System of Interpretive Elements for the Forest Preserve of Cook County

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A System of Interpretive Elements

to be piloted at Deer Grove and Tinley Creek Wetlands/Bartel Grasslands Forest Preserves 30% Schematic Design

Forest Preserves of Cook County Openlands



Contents Introduction 5 Interpretive approach and goals 6 Audiences 7 Main messages 8

Toolkit 11 Orientation ring Site map Interpretive node Trail bridge Earthen berm Freestanding signage Pilot sites 14 Deer Grove 15 Tinley Creek Wetlands/ Bartel Grasslands 34 Additional interpretive elements 56 Technology Artwork



A system of interpretive elements

Introduction Openlands has partnered with the Forest Preserves of Cook County and the U.S. Army Corps of Engineers to restore wetlands and their surrounding upland habitat in several area forest preserves as part of the O’Hare Modernization Mitigation Account. The project will not only enhance significant tracts of habitat, it offers the opportunity to educate visitors about the land, the value of restoration, and the forest preserves themselves. The project also happens to coincide with the Forest Preserve’s centennial— an occasion being marked by new visions, ideas and projects for the coming century. Among them are plans to bring new and innovative forms of interpretation to preserve sites. The work at Deer Grove and Tinley Creek Wetlands/Bartel Grasslands offers a tremendous opportunity to create a new model for interpreting native landscapes. To that end, Openlands has assembled a team of designers, educators, and restoration experts to work with Forest Preserve staff on developing a “toolkit” of interpretive elements that can be applied and adapted to a variety of preserve settings. This report presents the thinking about and design of these elements at approximately the 30% stage of development. Not included in this document, but available in digital form, are the engineering surveys, topography maps, permitting submittals, and other background materials that were prepared as part of the overall design process.

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Forest Preserves of Cook County / Openlands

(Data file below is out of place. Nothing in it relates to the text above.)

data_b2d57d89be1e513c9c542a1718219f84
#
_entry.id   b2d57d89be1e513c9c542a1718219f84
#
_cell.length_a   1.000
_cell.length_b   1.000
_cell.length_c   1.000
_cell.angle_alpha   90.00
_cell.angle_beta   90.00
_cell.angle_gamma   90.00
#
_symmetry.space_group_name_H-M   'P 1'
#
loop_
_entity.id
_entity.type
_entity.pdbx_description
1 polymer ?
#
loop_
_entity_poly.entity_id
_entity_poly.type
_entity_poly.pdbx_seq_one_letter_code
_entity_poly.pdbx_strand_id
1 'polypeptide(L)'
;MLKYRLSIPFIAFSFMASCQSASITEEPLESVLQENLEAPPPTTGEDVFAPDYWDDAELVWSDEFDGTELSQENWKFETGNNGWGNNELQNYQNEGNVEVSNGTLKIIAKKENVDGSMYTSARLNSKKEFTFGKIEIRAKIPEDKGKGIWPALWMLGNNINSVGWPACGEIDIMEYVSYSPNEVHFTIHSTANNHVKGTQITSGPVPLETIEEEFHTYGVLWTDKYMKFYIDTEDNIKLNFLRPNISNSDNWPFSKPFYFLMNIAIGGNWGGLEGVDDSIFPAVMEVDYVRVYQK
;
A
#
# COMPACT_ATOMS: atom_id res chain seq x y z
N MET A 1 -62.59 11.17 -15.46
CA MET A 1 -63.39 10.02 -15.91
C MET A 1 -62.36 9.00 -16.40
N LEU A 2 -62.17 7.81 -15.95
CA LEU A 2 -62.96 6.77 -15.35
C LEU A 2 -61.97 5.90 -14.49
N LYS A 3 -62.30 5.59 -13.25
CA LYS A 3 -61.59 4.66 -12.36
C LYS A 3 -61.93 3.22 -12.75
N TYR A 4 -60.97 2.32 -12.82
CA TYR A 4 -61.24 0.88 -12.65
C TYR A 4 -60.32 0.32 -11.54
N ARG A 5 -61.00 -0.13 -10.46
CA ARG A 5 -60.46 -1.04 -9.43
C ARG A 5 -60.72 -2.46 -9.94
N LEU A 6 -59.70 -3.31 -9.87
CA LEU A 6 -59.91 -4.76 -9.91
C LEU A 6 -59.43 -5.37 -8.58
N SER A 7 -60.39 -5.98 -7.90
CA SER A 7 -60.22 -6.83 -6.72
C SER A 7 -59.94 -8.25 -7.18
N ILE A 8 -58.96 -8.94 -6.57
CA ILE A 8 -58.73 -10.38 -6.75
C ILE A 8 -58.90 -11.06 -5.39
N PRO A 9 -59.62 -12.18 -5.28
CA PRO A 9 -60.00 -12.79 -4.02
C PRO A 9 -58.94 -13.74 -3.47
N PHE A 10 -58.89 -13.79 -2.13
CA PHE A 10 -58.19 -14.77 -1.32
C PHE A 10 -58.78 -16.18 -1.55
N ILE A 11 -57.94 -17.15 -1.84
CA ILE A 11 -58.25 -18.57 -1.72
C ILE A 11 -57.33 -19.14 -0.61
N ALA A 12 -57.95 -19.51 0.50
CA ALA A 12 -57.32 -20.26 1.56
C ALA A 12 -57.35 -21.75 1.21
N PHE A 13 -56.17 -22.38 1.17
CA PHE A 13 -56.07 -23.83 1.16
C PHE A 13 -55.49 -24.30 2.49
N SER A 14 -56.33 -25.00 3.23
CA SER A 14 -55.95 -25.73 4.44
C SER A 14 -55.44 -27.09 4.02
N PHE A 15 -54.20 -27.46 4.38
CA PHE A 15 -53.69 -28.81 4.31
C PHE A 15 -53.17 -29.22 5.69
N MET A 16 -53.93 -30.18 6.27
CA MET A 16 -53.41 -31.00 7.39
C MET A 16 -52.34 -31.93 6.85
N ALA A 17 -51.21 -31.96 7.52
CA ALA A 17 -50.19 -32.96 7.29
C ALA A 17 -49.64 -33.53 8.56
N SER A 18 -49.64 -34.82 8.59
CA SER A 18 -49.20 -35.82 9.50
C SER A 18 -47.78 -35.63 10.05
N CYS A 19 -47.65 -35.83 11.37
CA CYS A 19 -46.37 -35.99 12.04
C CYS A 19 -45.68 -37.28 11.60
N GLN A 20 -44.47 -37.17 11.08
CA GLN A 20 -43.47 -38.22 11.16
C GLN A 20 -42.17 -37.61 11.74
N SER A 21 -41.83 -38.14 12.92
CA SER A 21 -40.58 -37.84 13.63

Interpretive approach and goals We are living at a time when people are becoming increasingly disconnected from nature even as we face unprecedented threats to the environment. Many Americans have been slow to feel the urgency of receding shorelines, droughts, and other effects of climate change, especially when they occur far from home. These conditions set the stage for educators and advocates working to improve the health of our planet. The forest preserves are a natural place to communicate messages about the importance of caring for the earth, but it is not so easy. Most casual visitors to the preserves come not to be confronted with issues and oughts, but rather to recreate, to enjoy the outdoors, and to find respite from their busy lives. This reality, then, is where interpretive work must begin. The experience of being in an outdoor setting tends to be dominated by right brain feeling and sensing. Effective interpretation, then, must appeal at least in part to the affective realm of the mind. Positive, affective experience is an important precursor to effective communication, because it induces the state of mind that is ideal for learning to occur: pleasure, openness, connection. If visitors can feel and be moved by their experience with the land, they will be more receptive to more didactic messages about restoration, preservation, and so on. This is the essence of our interpretive challenge: To build interest in and support for environmental protection starting at the most basic of levels, by inspiring care for nature.